But for the fans who turned out Thursday to see the biggest name in Korean golf in her final tournament, the actual play came a distant second to recognising a career credited with triggering South Korea’s rise as a dominant force in the women’s game.
Pak Se-Ri’s victory in the 1998 US Open — then just 20 years old and in her rookie LPGA season — changed everything.
She was the first Korean — indeed the first Asian — to win the oldest women’s major, and became the poster girl for a South Korean golfing boom that has since gone from strength to strength.
Pak won Rookie of the Year in 1998, and seven other South Korean women have emulated her since then. The same number have won US Open titles, including the 2015 champion Chun In-Gee.
Many of those who have followed in Pak’s wake — including reigning Olympic champion Park In-Bee — often refer to themselves as “Se-Ri girls”, citing her US Open triumph as the moment they decided to pursue the sport seriously.
It’s a legacy that Pak, now 39, clearly cherishes.
“When all is said and done, I want to be remembered as someone who was widely respected,” she told reporters ahead of the LPGA KEB-Hana Bank Championship that started in Incheon on Thursday.
Name-checking the late US golfing great Arnold Palmer, Pak said she wanted to continue to play an influential role after she retires.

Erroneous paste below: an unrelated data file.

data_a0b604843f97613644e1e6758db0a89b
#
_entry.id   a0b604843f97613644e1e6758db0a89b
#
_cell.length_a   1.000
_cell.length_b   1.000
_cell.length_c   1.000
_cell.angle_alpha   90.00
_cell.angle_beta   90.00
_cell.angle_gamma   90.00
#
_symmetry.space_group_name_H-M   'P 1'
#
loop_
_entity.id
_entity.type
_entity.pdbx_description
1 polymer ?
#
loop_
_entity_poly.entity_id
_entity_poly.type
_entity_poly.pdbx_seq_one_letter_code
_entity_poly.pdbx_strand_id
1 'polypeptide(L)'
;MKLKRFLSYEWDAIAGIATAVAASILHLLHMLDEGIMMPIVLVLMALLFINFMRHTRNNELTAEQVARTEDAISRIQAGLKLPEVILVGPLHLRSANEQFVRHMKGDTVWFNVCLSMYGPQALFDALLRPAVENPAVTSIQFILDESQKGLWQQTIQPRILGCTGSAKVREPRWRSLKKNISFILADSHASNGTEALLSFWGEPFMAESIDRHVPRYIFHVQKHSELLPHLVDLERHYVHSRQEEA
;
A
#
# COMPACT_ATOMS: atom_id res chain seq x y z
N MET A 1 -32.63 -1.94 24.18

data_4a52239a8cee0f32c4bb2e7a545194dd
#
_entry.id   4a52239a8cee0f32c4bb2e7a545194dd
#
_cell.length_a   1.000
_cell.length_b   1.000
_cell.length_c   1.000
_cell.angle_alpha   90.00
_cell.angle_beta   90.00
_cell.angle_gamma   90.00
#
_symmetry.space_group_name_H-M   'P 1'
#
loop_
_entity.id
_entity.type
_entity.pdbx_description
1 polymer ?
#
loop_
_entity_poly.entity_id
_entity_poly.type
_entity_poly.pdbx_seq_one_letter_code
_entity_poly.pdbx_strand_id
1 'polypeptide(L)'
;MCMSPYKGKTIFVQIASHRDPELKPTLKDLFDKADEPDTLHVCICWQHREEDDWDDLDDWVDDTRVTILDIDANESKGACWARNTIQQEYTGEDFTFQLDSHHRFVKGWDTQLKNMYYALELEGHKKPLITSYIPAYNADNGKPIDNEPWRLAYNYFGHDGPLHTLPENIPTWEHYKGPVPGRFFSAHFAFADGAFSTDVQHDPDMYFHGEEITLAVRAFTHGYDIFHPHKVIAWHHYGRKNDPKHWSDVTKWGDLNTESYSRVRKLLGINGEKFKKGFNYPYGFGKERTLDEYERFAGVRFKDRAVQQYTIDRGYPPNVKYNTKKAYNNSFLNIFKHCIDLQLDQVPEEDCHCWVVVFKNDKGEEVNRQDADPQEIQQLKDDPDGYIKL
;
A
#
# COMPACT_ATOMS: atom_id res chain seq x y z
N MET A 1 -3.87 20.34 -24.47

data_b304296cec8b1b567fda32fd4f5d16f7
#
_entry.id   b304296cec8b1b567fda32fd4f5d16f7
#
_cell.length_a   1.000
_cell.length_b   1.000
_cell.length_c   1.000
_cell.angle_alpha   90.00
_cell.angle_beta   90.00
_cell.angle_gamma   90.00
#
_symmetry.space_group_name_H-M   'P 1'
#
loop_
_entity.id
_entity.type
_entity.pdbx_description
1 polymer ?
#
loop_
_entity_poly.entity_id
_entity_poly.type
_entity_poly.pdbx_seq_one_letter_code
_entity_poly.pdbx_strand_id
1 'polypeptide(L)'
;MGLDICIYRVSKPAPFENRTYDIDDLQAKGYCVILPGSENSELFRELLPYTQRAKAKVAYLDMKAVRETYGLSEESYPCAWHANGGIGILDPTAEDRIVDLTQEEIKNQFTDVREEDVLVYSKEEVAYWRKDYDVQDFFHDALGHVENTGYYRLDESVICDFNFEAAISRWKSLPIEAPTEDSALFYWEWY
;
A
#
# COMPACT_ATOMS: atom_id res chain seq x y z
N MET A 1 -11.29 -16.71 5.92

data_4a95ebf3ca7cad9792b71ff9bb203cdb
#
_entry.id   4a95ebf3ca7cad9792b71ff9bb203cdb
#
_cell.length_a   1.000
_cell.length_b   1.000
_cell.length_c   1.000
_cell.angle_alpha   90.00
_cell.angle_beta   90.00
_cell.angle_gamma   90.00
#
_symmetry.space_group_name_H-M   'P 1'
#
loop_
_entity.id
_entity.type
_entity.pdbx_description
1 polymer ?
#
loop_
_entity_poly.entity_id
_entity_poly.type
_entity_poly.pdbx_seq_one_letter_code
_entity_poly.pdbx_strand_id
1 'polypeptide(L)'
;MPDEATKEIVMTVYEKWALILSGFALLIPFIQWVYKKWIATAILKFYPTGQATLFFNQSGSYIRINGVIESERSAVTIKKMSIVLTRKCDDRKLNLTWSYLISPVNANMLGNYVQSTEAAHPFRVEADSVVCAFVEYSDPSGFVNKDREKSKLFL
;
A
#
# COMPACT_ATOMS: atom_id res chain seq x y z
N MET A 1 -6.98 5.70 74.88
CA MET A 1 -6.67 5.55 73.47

“I know I’ve got a long ways to go, but I’d love to be like Mr. Palmer and learn to become someone who can make a major contribution to golf.
“My goal is to become someone who can be helpful to young players and people around me. I am not interested in fulfilling personal desires,” she said.
Pak, who was the South Korean team coach when Park In-Bee won her gold medal in Rio, said she would like to help other athletes beyond the golf world.
“I want to create an environment where athletes can thrive and compete to the best of their abilities,” she said.
In nearly two decades on the LPGA tour, Pak racked up 25 victories and five majors — a tally she has no real chance of adding to in Incheon, which is more of a celebratory goodbye then a genuine shot at one last triumph.
“I’ve come a long way, and I want to give myself a pat on the back,” she said. “I am really happy because I know all of my hard work has paid off.”
She received a rapturous welcome at the first tee, with fans waving banners that read “Thank you Seri. We Love You.”
She didn’t manage to find the shot to suit the occasion, with her drive veering to the left and landing in the rough, but the fans applauded anyway.
Before the tournament got underway, LPGA tour commissioner Mike Whan paid tribute to Pak’s lasting influence.
“I’ve read a lot about how Se-Ri created a real explosion of golf in Korea, but that’s too narrow.
“She woke up all of Asia,” Whan said.